For those that don’t know me, I had a serious parkour-related accident five years ago where I broke both of my feet, was stuck in a wheelchair for three months, and was unable to push my training in any meaningful way for three years after. You know how when you break a bone, there are just a few pieces to mend together? The structure within my feet literally exploded into pieces. It was bad and I seriously questioned whether I’d be able to train again (my doctors definitely didn’t think I should), and if so, to what degree. While I was still in my wheelchair, I resolved to “keep training”, and make the most out of my situation. During that time, I wrote down some of my thoughts for an American Parkour blog post (link) and continued on my path to recovery.
How did you process your time away from parkour when you were injured? What went through your mind?
Then something interesting happened. The recovery took longer than I anticipated and I got left behind by the Parkour community. From mid 2014-2018, the entire Parkour scene exponentially leveled up. I felt like I was watching from a bizarre outsider perspective because I couldn’t actively participate within it due to my injury. Mind you, this is the time period when Dylan Baker first pioneered descents, flip precisions were unlocked, two feature length Storror films saw success, and Parkour moved from mainly Youtube to Instagram.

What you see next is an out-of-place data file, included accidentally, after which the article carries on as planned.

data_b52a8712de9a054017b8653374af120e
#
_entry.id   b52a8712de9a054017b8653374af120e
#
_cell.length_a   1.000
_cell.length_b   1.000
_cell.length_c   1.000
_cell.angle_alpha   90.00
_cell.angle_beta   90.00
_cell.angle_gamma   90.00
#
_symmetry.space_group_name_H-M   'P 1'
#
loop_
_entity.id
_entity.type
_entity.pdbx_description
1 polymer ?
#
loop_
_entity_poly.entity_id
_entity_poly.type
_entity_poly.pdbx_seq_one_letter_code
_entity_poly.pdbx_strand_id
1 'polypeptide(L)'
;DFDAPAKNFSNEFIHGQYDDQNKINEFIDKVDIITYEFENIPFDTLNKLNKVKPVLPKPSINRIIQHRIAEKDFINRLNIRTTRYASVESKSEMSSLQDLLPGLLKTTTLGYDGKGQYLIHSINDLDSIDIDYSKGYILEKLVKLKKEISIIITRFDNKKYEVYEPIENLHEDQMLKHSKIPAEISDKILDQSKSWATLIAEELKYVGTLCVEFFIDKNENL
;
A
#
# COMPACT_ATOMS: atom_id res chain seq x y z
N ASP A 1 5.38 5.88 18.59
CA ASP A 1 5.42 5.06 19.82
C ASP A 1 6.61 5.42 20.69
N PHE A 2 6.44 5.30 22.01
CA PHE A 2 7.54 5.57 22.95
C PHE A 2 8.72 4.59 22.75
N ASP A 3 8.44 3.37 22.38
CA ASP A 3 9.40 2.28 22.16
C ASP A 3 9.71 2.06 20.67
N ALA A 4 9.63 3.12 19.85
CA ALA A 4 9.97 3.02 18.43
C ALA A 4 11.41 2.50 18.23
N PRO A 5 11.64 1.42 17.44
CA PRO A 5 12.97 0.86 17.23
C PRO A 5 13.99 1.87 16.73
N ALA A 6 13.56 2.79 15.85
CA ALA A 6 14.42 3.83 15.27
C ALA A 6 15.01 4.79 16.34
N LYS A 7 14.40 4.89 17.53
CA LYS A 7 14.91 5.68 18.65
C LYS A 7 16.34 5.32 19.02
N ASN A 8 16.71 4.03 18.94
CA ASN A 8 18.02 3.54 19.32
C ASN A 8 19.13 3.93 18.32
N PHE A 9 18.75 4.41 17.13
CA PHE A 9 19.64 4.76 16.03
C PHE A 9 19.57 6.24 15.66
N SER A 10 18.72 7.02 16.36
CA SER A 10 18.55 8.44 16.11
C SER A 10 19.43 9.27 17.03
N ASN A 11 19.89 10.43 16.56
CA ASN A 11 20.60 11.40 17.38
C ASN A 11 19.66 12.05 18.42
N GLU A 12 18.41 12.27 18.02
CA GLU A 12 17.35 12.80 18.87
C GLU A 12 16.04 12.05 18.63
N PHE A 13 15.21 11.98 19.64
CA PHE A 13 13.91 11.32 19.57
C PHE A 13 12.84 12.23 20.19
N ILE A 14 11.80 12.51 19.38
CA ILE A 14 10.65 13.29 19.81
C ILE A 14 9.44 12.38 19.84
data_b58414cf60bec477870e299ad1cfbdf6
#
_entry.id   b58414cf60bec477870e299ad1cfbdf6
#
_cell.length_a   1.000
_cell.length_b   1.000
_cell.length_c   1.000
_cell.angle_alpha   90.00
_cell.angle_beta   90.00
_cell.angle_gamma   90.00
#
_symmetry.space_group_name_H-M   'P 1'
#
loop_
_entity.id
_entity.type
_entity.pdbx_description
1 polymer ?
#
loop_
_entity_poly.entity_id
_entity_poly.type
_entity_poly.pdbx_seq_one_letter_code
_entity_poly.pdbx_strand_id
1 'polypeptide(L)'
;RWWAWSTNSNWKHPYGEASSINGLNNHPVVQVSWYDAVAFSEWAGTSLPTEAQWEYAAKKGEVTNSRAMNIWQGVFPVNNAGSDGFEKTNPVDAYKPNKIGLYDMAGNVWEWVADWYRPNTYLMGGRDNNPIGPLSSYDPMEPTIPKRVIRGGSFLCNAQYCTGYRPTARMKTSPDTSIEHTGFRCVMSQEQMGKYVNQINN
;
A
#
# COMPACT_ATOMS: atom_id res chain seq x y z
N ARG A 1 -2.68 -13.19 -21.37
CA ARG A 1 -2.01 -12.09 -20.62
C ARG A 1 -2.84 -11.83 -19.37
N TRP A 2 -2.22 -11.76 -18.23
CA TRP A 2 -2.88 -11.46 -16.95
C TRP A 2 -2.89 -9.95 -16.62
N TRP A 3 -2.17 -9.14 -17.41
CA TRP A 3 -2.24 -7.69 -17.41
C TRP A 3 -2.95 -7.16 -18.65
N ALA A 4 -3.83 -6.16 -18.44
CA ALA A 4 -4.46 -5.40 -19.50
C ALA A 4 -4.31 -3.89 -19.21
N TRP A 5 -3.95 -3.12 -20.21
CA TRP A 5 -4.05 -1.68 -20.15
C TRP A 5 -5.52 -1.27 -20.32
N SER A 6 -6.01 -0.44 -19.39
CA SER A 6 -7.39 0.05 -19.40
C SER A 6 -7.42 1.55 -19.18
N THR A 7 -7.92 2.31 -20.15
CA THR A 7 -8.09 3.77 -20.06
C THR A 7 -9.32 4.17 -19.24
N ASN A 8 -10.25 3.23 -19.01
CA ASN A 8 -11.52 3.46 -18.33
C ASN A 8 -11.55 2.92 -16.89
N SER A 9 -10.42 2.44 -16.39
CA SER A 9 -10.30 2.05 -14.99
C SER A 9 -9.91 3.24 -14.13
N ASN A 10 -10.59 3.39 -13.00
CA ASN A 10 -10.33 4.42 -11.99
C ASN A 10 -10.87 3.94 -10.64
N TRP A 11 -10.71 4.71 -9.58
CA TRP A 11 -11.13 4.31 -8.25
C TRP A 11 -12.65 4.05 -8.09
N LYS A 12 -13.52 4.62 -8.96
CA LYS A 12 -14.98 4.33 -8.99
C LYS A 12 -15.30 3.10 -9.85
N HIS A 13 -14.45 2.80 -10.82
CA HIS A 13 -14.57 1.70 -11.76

I started training during the early days of Parkour in the U.S. back in 2007 and became sponsored by American Parkour in 2010. For years I watched Parkour grow from its infant stages right at the epicenter of the community. I watched with absolute astonishment at what was being accomplished during my injury hiatus and sadness that I was being left behind. I felt lost towards my place within the Parkour conversation.
Once I got back to a point where I could push my limits again, I thought about how I could stand out in this new playing field of high level talent. I thought critically about my purpose for still training despite going through a career-ending injury, why being an active member of the Parkour community is still important to me, and how I could give back.
How did you develop your idea for Bridging The Gap?
I love giving credit where it’s due because I want everyone to realize new ideas never come from thin air. Bridging The Gap came from a synthesis of three things:
- Chad Zwadlo’s amazing teachings during American Parkour’s certification program
- Teaching beginners at my local university parkour club.
- The Motus Project’s Behind The Jump series.
I once attended a two-day aPK certification seminar, and I was consistently floored by Chad Zwadlo’s breakdown of every single conceivable move (this is not a plug, but is also a plug). He showed that any movement can be broken down into increasingly rudimentary progression steps. It doesn’t matter who you are or what your skill level is, if you dive deep enough, there exists some kind of progression that you can do that’ll help you achieve a new skill.
I applied this philosophy and some learned methodology to the beginners I would regularly teach at Parkour club I ran at my local university. I could show a different progression move for each person attending that day and everyone could work towards learning the same move at one spot, but at their own pace. Over time, people told me this tutelage was much more inspirational for continuing training than seeing a big impressive move being accomplished.